Thanks to trail cameras, hunters can scout for deer around the clock. But is it fair?
On a recent walleye outing, my friend and I used a fishfinder to pinpoint exactly where the fish were hanging out. Although the sonar saved us some time in finding the walleye, it far from guaranteed a bite. Now consider the use of trail cameras by deer hunters. Some argue the devices are too high-tech, giving hunters an unfair advantage. I disagree.
While sonar can show you the precise, real-time location of fish, trail cams can only reveal that deer have recently been in a particular area; hunters certainly don't receive a report stating that a mature, 10-point buck is bedded just ahead in a stand of conifers. Instead, these remote cameras simply expand your scouting capabilities, hopefully providing photographic evidence that a particular area is worth hunting.
But as all experienced deer hunters know, a photo is a far cry from venison in the freezer-all of the elements of the hunt remain in place, including the challenge of getting close enough for a clean shot. Still, there's no time like the present to start your own deer photo album.
The best reason to invest in a scouting camera is obvious: it can provide photos of the deer that live where you hunt. And few things can better motivate a hunter to head afield than a picture confirming the presence of a huge buck.
Nowadays, it's commonly known that some of the biggest bucks become more nocturnal as they mature. That means people rarely, if ever, see them. These are typically some of the most impressive bucks out there, and a photo revealing that one of these monsters actually exists is enough to convince any die-hard hunter to alter his strategy. (Hunting as hard as possible during the rut, when such a brute is likely to let its guard down to chase does in heat during the daylight hours, is one of the best strategies for these normally cautious bucks.)
Keep in mind that where you choose to set up your camera will determine what you're most likely to capture images of. I've discovered that active scrape sites are among the best places to hang a camera if you hope to collect photographic records of deer. And expect some surprises, whether it's a bear you didn't know lived in the area or a gnarly, heavy-beamed buck no one has ever seen before.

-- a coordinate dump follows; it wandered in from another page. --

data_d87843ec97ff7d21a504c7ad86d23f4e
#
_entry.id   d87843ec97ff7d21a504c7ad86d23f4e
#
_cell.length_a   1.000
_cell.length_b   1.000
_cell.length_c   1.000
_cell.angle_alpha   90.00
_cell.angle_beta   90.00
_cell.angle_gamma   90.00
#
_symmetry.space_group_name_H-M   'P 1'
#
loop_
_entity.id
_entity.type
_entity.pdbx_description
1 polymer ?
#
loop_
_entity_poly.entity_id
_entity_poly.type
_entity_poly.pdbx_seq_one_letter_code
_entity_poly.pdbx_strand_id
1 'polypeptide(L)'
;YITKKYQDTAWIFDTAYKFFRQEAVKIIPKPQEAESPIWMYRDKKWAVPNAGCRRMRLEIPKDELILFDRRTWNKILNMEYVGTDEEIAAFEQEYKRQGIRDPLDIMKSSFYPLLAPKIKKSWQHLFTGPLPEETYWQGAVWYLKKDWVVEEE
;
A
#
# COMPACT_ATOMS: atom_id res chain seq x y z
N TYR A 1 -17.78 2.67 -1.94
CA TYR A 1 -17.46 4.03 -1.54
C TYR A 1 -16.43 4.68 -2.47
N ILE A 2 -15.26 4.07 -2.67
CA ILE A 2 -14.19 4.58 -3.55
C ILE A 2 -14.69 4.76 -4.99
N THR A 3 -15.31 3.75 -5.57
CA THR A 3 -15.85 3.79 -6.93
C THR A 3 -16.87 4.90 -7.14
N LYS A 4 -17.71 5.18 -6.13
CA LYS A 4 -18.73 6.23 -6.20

Such evidence also provides ample incentive to stay as long as possible on your stand in hopes of catching a glimpse of-and maybe even harvesting-an impressive animal. Remember, the more time spent afield, the better the chances of filling your tag. I can attest to this, as there are a couple of bucks now hanging on my wall that may not have ended up there had it not been for the graphic proof provided by trail cams.
Over the past several years, trail cameras have evolved at a rapid pace, becoming indispensable scouting tools for hunters wanting proof of what lurks in the woods. Some of today's most popular models take digital images, dispensing with the need for film. While these cameras may cost more at the outset, the savings on film and processing are worth it. With digital technology, you also get to see the images much faster-no more waiting for film to be developed to find out whether you've captured images of big bucks. If you're willing to spend big bucks, you can even get a camera that will e-mail the images directly to your home computer the moment they're taken. For those who worry that the camera flash will spook deer at night, meanwhile, you can now buy trail cams with infrared capabilities (something I'm still testing). And many models also include the option to record short video segments instead of still photos.
Who makes trail cameras? The following companies offer models designed specifically for hunters.
Cuddeback Digital: www.cuddebackdigital.com
Moultrie Feeders: www.moultriefeeders.com
North American Surveillance & Technologies: www.trophycam.com
Recon Outdoors: www.reconoutdoors.com
Stealth Cam: www.stealthcam.net